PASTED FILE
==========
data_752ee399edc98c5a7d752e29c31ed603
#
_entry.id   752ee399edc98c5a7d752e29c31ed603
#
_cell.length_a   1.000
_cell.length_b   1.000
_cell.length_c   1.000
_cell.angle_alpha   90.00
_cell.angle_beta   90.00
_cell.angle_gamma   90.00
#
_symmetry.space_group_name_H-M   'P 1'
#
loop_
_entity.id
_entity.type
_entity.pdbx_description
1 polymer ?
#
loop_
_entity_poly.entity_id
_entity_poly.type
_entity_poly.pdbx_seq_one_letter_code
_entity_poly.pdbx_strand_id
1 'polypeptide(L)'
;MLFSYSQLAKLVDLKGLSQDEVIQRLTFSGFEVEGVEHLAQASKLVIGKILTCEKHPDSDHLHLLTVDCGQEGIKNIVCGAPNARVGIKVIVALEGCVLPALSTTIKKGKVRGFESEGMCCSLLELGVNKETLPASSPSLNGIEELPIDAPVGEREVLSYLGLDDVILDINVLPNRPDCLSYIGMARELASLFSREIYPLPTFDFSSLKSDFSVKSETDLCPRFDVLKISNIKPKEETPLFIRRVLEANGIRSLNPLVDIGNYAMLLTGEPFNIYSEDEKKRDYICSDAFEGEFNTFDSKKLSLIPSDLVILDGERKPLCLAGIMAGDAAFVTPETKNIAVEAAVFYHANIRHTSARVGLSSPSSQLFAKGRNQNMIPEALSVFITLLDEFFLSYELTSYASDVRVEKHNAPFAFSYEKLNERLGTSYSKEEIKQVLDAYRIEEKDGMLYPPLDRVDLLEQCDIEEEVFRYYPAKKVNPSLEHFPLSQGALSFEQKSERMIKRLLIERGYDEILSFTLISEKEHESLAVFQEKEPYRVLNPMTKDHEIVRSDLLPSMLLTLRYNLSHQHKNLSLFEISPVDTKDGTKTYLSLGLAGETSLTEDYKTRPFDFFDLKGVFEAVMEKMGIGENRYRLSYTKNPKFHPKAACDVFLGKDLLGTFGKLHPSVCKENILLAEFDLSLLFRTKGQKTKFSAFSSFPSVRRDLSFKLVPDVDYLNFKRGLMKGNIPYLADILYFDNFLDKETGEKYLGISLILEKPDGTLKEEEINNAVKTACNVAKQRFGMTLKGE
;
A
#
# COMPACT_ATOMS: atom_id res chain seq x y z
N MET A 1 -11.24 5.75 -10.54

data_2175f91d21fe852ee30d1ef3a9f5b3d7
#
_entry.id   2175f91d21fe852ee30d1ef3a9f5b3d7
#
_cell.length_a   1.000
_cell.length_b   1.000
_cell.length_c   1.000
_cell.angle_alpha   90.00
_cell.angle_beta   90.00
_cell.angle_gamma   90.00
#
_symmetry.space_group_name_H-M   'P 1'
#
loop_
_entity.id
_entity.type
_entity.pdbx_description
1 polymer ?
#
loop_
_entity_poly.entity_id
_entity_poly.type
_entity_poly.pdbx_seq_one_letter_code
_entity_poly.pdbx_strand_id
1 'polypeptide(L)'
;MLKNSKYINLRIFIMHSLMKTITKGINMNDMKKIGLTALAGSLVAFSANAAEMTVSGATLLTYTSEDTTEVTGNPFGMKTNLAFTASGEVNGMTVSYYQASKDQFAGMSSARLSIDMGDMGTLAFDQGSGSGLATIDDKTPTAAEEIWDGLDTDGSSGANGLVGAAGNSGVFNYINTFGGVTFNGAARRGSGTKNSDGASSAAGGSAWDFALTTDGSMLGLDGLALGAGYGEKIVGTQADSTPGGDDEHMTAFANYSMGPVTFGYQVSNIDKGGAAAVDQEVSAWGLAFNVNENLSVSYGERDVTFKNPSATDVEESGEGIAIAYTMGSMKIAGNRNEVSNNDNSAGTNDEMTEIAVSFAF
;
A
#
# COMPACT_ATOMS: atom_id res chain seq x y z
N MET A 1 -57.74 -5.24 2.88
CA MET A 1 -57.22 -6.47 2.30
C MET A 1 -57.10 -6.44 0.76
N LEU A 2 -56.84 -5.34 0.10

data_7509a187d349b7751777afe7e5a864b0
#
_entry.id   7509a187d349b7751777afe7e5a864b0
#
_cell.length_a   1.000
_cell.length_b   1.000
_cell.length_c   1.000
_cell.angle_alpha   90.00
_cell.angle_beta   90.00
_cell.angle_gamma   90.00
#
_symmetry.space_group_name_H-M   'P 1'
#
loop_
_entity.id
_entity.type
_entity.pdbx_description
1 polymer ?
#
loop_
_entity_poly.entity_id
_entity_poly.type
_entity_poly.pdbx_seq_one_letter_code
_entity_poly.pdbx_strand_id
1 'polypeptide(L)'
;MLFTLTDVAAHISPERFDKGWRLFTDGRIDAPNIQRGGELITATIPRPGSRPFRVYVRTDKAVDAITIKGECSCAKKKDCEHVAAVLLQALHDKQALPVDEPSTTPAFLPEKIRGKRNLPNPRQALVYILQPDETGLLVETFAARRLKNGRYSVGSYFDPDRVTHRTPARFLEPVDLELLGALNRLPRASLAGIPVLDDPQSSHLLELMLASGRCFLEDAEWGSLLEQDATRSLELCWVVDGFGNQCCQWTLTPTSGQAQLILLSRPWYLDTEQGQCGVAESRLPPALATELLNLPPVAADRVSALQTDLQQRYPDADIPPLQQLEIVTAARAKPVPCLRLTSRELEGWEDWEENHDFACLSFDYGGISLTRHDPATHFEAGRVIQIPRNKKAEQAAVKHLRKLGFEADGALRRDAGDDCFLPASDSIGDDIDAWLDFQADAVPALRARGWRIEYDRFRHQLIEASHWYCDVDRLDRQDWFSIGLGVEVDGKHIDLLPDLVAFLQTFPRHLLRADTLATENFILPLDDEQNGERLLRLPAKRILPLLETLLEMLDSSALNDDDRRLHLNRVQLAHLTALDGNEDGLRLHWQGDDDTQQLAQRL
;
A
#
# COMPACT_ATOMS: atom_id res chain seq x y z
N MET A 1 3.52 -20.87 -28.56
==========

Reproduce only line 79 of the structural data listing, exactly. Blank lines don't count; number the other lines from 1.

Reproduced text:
loop_